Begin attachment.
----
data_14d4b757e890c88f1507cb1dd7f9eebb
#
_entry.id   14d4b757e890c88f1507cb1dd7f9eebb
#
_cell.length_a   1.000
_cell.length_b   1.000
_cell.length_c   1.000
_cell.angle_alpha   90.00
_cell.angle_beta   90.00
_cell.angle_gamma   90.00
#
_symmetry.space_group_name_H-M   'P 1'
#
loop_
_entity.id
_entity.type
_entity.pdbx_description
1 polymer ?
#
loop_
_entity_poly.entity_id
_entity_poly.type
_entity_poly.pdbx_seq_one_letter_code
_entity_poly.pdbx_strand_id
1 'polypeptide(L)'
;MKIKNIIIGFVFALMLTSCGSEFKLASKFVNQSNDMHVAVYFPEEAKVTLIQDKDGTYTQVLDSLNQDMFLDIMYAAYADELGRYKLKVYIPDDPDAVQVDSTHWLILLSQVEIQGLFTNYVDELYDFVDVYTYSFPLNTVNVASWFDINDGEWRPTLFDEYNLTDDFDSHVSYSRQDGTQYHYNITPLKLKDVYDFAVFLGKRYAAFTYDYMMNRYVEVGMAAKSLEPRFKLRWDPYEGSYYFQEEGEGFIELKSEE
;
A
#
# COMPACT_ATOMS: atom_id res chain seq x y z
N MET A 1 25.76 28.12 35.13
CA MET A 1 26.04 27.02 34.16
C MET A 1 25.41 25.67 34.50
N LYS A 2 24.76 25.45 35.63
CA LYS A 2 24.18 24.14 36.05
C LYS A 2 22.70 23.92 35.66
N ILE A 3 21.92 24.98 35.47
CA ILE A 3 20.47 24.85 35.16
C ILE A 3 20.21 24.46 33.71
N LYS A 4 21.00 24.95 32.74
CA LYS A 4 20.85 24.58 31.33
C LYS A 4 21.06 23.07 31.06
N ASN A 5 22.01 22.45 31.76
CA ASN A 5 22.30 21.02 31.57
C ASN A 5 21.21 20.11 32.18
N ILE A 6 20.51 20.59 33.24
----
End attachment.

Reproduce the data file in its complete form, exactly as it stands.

data_14d4b757e890c88f1507cb1dd7f9eebb
#
_entry.id   14d4b757e890c88f1507cb1dd7f9eebb
#
_cell.length_a   1.000
_cell.length_b   1.000
_cell.length_c   1.000
_cell.angle_alpha   90.00
_cell.angle_beta   90.00
_cell.angle_gamma   90.00
#
_symmetry.space_group_name_H-M   'P 1'
#
loop_
_entity.id
_entity.type
_entity.pdbx_description
1 polymer ?
#
loop_
_entity_poly.entity_id
_entity_poly.type
_entity_poly.pdbx_seq_one_letter_code
_entity_poly.pdbx_strand_id
1 'polypeptide(L)'
;MKIKNIIIGFVFALMLTSCGSEFKLASKFVNQSNDMHVAVYFPEEAKVTLIQDKDGTYTQVLDSLNQDMFLDIMYAAYADELGRYKLKVYIPDDPDAVQVDSTHWLILLSQVEIQGLFTNYVDELYDFVDVYTYSFPLNTVNVASWFDINDGEWRPTLFDEYNLTDDFDSHVSYSRQDGTQYHYNITPLKLKDVYDFAVFLGKRYAAFTYDYMMNRYVEVGMAAKSLEPRFKLRWDPYEGSYYFQEEGEGFIELKSEE
;
A
#
# COMPACT_ATOMS: atom_id res chain seq x y z
N MET A 1 25.76 28.12 35.13
CA MET A 1 26.04 27.02 34.16
C MET A 1 25.41 25.67 34.50
N LYS A 2 24.76 25.45 35.63
CA LYS A 2 24.18 24.14 36.05
C LYS A 2 22.70 23.92 35.66
N ILE A 3 21.92 24.98 35.47
CA ILE A 3 20.47 24.85 35.16
C ILE A 3 20.21 24.46 33.71
N LYS A 4 21.00 24.95 32.74
CA LYS A 4 20.85 24.58 31.33
C LYS A 4 21.06 23.07 31.06
N ASN A 5 22.01 22.45 31.76
CA ASN A 5 22.30 21.02 31.57
C ASN A 5 21.21 20.11 32.18
N ILE A 6 20.51 20.59 33.24